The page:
Speaker urges crowd to ‘start listening’

Oconto Falls hosts annual community salute to those who have served
Warren Bluhm
News Editor

Students at Oconto Falls High School and local veterans heard a message of unity Nov. 10 from the son of the last soldier killed during the Vietnam War.

Col. William Nolde died as the result of artillery fire near An Loc on Jan. 27, 1973, just 11 hours before a truce took effect in accordance with the Paris Peace Accords. He is listed as the last official American combat casualty of the war. Byron Nolde, chief executive officer of Oconto Electric Cooperative, is second-youngest of William and Joyce Nolde’s five children, four sons and a daughter.

He shared with the Oconto Falls audience about an eerie feeling he had that January day before his uncle and aunt came to the door with the news about his father, a career military man who had served in Korea and was wrapping up his third tour of duty in Vietnam.

Because of the unique circumstances, William Nolde was honored with a funeral procession in Washington, D.C., and buried in Arlington National Cemetery. His son shared a memory of meeting with President Richard Nixon in the Oval Office.

“We were headed into the office, and he had an aide come up to him and say, ‘Sir, you have 15 minutes with the Nolde family,’” Byron Nolde said. “He cut the individual off right away and said, ‘I will decide how long I will talk to the family,’ and that was it.” The visit lasted more than an hour, and the president talked individually with each member of the family, he said.

He turned to the local veterans, who were assembled in front of the podium, and told the students they deserve everyone’s thanks.

“Think about this: All these vets out here that have served, whether they served in peacetime, conflict or war doesn’t matter,” Nolde said. “They all went with that same attitude. They knew they could be called upon to make that ultimate sacrifice.”

He described his mother as “a tough lady, an awesome person,” who was thrust into a position where she had to deal with national attention and the press and handled it all with dignity and strength.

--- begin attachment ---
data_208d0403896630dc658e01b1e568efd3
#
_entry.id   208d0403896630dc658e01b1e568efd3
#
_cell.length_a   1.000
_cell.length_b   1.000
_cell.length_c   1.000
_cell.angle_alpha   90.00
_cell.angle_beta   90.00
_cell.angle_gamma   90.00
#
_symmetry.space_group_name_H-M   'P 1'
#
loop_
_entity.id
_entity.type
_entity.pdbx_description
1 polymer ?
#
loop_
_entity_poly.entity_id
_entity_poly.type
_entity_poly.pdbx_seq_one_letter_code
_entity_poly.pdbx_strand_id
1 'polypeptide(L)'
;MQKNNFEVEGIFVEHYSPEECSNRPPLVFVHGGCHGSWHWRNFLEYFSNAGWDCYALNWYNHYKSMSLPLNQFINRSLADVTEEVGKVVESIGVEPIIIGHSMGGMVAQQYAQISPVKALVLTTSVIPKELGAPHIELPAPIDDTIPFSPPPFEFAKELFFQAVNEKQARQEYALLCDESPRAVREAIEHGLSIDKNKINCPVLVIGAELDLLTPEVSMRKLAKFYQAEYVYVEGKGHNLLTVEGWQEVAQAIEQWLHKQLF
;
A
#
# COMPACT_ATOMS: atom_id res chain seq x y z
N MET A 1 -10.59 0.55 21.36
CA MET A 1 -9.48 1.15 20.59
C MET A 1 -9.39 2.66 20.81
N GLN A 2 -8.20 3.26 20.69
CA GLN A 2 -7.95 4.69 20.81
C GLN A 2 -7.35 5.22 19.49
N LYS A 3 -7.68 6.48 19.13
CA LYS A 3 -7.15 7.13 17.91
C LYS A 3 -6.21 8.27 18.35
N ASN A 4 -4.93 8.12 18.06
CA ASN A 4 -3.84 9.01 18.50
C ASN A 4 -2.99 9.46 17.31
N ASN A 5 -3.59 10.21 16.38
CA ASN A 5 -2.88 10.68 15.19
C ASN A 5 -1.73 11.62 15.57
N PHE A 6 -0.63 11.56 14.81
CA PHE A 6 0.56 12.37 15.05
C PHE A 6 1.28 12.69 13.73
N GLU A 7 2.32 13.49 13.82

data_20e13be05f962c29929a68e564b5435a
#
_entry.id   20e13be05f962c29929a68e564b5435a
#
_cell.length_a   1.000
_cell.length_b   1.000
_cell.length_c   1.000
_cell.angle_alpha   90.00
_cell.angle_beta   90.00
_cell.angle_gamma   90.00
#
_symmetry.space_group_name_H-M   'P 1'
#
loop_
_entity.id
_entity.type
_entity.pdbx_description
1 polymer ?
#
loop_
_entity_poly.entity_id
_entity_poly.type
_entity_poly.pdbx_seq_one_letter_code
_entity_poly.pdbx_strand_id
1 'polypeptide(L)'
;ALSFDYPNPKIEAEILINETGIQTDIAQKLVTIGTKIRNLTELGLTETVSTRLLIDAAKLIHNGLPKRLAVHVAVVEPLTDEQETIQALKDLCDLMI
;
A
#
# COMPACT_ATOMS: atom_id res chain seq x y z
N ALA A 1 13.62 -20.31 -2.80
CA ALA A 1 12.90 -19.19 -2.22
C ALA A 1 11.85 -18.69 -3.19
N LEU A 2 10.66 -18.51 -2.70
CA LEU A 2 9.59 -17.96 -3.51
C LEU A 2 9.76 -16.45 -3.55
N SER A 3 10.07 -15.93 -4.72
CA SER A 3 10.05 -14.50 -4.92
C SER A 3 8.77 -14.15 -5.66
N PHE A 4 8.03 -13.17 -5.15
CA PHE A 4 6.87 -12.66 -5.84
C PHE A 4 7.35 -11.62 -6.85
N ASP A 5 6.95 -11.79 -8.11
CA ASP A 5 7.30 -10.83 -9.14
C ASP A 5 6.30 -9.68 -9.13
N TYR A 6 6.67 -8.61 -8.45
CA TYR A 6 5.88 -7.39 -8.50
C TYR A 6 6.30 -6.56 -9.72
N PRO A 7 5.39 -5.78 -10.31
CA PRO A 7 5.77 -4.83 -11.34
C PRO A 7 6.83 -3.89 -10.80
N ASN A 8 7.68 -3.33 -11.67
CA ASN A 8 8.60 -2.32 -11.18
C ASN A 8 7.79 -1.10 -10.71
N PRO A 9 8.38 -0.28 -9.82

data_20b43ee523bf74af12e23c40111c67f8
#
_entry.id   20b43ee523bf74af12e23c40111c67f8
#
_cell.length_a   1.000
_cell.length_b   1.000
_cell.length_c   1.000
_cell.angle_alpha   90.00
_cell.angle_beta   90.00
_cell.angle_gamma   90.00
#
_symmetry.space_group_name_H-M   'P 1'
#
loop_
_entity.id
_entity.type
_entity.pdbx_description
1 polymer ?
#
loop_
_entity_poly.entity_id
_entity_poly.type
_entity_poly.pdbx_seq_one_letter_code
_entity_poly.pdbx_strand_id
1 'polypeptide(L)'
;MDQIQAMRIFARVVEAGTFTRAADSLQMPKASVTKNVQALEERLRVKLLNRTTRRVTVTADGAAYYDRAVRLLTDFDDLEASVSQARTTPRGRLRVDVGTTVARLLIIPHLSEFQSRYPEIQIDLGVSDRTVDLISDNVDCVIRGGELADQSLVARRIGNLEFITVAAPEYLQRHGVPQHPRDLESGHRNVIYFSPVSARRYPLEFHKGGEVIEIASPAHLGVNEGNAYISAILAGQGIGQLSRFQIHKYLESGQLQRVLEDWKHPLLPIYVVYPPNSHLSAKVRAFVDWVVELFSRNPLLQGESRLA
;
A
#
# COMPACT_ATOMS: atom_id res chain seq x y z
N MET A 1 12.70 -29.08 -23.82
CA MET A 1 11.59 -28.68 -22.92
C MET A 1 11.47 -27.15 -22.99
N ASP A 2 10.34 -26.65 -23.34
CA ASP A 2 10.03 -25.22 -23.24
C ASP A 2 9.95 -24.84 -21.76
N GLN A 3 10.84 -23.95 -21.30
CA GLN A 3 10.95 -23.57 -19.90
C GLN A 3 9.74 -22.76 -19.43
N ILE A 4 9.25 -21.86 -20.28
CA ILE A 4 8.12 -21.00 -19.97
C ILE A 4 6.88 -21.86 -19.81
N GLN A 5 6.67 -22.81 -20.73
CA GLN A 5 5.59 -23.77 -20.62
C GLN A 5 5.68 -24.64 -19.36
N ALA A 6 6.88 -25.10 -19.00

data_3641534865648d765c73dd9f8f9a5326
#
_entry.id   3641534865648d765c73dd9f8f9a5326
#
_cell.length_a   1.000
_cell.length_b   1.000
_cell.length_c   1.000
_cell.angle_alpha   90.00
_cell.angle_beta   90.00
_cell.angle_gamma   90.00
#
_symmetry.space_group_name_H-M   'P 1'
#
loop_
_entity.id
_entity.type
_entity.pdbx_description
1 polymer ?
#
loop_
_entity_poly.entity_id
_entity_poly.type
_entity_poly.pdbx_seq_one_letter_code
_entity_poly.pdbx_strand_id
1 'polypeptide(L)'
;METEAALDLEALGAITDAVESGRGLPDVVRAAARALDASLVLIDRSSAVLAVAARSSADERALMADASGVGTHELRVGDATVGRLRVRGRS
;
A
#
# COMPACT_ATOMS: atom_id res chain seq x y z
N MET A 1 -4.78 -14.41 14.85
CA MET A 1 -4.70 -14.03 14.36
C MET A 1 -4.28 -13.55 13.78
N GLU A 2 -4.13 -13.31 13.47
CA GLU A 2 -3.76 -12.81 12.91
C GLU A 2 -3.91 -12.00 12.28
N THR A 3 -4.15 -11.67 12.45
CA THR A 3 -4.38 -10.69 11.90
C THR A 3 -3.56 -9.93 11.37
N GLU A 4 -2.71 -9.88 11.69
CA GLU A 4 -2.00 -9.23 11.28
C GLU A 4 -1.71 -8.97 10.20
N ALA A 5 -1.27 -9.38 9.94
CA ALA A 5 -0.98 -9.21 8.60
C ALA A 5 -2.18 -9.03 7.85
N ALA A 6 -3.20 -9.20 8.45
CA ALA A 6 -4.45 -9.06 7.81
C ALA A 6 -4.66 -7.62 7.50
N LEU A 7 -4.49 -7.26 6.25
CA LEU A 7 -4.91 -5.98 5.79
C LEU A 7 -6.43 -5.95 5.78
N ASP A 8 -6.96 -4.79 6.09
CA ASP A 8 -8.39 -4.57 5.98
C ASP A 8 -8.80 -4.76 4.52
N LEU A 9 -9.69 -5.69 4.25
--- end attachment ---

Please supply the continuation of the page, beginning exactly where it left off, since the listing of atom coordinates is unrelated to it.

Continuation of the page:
“My mom was a Methodist, my dad was a Catholic, and when they got married that was a tough thing back then,” Nolde said. “But those are the freedoms that those individuals fought for. You know, you’ve got the freedom to marry who you want, live where you want, and go where you want, and that’s just to name a few.”

Nolde’s talk was about “God, country and family,” which he said his father often talked about. God or religion gives us a moral compass, defining right from wrong, and veterans’ willingness to sacrifice for the country helps make it strong, he said.

He likened the military and the Oconto Falls community to a family and said that families may fight but ultimately respect, love and listen to one another.

“We’ve always had disagreements, that’s OK to disagree, but the biggest thing we all have to do is start listening,” Nolde said. “Listen to the other side, listen when something’s being said. What made America great is two sides would argue and state their case, and then they came together on usually a better solution, because one side or the other isn’t exactly right. When you listen and combine and make the right changes, you come up with the best solution.”

OFHS principal Stuart Russ opened the proceedings by saying veterans are owed “a debt of gratitude that we can never fully repay,” and he urged the students to learn from the veterans in their families.

“They have have seen the world and experienced things that most of us can only imagine. Their stories are a treasure trove of wisdom and experience,” Russ said. “Talk to them about their service and ask them to share their stories. You will not be disappointed.”

Bev Umentum, president of American Legion Auxiliary 302, led the Pledge of Allegiance and presented a 70-year service pin to Ruth Trudell, who quipped that the Legion asked her to serve when she was a brand new bride.

“The ink wasn’t dry on the marriage license and they were after me to be a member of the American Legion Auxiliary,” Trudell said.

Senior class representative Timothy Cornette added his thanks to the veterans and said his fellow students have much to learn from them.

“Talk to them; listen to them; hear what they have to say,” Cornette said. “They are the ones who allowed to be American and live in a country with more freedom than you can imagine. We can’t thank you enough, veterans, for all you have done and all that you sacrificed for you and for us to be here today.”